In a few short months you will be asking yourself why this simple and effective piece of legislation was not enacted ages ago, and realise that all the bullshit talk, the vintners up in arms predicting the death of cultural life, are no where to be seen. It's like the bully being tossed out of school, everyone is happier as it dawns on them that - actually - not smoking in pubs is a very bleddy good idea.

Like spending euros. Ditching the pound holland?

Imagine your horror at having to touch the bladdy stuff? The shabby disreputable coinage that ousted ones pund...phwoar wot a shocker!!

A non story methinks, although your effort at whipping up the downer play-buzz is comendable, if somewhat misguided in the long run.

For one shall discover hollando, that far from being the draconian dictatorship your cultural dna defaults you to rage on about like some latter day rossetti, europe is actually a nice place and closer links a very sensible idea, as gordy will no doubt tell you.

Don't think tones is still in town, the troubled sherrif aint got the badge now the scttish mans around..

Jane Holland said...

I told you before, Desmond. Get some therapy. And leave me alone. I'm going to start deleting your comments from now on. This is stalking.


Background Artist said...


Ooh jane holland the chirpy heavyweight, thus will she spake.

If your life is that devoid of excitement you invent a litearte stalker, get help you mentally ill crap poet. Don't use me as the poor git to fix your fantasy on. I am in a different country, and i take excpetion to the way you are trying to use me in your life as a wannabee serious poetry bore.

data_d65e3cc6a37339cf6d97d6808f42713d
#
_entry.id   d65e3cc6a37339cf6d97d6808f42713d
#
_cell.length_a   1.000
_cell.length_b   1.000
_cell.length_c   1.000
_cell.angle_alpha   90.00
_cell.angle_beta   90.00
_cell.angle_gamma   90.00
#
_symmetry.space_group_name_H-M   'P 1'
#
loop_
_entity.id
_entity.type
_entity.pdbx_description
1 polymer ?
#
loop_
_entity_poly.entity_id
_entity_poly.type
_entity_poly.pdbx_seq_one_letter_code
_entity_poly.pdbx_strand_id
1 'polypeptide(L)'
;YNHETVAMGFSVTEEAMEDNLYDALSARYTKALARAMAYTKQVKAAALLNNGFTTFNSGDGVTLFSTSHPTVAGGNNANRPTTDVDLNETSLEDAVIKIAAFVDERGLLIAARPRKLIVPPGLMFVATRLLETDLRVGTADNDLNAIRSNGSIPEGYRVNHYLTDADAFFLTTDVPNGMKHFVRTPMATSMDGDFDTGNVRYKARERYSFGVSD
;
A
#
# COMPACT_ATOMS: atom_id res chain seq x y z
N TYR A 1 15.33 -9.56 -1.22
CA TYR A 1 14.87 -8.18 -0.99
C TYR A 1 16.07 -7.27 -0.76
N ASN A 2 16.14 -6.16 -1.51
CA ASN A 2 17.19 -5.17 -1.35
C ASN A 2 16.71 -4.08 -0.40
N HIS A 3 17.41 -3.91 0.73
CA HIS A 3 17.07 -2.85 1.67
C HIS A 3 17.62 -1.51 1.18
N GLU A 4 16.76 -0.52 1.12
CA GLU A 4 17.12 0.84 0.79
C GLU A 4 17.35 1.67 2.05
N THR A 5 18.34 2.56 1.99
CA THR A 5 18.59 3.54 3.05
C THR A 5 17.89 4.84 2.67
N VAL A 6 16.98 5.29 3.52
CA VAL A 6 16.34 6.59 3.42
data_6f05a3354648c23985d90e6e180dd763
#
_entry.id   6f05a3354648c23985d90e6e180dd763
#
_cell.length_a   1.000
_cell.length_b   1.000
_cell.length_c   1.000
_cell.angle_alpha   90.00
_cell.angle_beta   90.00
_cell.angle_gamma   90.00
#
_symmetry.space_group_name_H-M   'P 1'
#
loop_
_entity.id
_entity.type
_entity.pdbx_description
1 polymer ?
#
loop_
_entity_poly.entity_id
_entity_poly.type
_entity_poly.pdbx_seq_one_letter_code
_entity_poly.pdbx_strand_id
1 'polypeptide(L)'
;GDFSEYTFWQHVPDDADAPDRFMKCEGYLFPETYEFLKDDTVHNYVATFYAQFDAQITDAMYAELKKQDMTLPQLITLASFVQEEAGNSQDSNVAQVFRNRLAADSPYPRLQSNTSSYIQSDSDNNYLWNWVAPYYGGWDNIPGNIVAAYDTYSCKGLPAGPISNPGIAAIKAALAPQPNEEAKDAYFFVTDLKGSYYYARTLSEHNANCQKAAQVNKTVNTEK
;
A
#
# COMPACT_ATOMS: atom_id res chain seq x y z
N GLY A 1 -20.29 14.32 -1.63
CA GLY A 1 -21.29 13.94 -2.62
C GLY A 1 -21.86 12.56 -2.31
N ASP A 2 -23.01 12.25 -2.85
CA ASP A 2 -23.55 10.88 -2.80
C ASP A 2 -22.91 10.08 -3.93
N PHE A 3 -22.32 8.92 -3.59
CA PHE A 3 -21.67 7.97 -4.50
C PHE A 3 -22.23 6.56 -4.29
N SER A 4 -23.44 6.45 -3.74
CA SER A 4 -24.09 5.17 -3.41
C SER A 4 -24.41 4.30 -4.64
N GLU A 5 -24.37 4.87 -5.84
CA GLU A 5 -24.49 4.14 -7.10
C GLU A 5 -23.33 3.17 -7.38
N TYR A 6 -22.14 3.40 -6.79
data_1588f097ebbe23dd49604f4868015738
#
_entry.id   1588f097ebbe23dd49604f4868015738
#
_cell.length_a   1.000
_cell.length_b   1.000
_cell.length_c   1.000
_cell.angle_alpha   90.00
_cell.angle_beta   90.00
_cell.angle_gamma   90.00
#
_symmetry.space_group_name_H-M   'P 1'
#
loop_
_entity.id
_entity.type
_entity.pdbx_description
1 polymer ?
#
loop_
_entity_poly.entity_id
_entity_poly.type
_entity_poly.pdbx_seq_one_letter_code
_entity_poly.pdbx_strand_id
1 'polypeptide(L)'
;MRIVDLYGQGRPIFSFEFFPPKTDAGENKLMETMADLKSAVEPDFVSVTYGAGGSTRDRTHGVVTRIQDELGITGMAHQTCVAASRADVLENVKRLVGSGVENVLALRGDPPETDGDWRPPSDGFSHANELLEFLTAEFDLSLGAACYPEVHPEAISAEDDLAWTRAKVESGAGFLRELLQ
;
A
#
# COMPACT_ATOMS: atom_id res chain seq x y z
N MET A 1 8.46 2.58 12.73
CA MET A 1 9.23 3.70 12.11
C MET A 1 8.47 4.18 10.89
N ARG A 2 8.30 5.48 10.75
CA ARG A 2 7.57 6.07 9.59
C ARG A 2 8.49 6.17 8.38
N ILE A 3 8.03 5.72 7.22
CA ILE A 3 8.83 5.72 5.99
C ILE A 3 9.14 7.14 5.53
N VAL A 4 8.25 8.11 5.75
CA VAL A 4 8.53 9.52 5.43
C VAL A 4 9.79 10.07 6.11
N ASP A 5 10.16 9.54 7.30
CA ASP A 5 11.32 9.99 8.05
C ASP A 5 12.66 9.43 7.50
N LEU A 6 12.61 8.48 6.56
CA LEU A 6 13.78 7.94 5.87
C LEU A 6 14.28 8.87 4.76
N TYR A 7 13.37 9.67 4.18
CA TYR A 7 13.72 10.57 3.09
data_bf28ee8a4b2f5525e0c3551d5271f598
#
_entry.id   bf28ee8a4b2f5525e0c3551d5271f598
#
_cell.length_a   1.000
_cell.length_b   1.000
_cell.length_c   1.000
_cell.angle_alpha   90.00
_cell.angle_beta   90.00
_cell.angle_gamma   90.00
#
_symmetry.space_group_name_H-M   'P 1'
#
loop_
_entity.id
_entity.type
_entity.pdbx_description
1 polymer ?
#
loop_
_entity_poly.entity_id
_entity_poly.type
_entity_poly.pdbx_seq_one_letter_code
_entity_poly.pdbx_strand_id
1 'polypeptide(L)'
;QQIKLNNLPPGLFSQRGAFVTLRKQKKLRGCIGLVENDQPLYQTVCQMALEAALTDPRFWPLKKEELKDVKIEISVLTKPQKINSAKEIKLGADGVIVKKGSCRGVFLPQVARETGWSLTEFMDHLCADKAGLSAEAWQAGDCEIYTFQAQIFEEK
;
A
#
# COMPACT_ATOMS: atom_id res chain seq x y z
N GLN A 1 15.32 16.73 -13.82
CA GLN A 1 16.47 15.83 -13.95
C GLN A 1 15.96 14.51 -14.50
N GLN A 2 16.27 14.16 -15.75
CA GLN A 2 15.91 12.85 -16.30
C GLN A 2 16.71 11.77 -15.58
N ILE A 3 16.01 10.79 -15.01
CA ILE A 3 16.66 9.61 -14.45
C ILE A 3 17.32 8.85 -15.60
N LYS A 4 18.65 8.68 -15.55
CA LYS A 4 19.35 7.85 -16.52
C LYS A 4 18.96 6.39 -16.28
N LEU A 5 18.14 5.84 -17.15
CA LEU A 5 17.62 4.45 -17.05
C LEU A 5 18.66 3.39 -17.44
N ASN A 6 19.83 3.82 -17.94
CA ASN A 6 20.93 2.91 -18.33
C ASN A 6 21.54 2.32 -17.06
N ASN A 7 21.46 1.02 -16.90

I am a poet who you invited to talk on your site, in your attemnpt to further a career as an online dictator, and i went ionto it honestly. But you immeduatkey started acting the bollix and not publishing what i wrote, and then publishing it in a way which clearly demonstrated you were not being honest with me.

The you sent a few a mails in a matey register, then the "Suspended!!" one.

Grow up, you know very little - if anything - about my poetic culture, and turned wierd when i talked of Amergin and bardic practice, which i don't mind. Do what you want. Ignore me do as you please.

And the reason I am writing this, making it public, is that when you are unable to talk to me as a poet - due to a lack of poetical knowledge on your part - you pull the lowest trick in the book.

After not a lot of anything in reality, only language, you write to me advicing me to get therapy and talk of insanity, to a poet?

Get real Holland. This is poetry and you are having a go at me to get help, a poet who aint got a clue about Amergin. If you try to use my writing or your very very brief encounter with me to further your sad act, make sure i will be slagging you rotten.

You wrote to me several times, not me you, asking me to talk, then stopping me when i do and after two days, marching in as if i'm actually supposed to give a fig about you, get real joker poetess..

Jane Holland said...

Feel better for that, do you? I've let you have your say, as I'm a fair person, but now that's enough.

So long and thanks for all the abuse.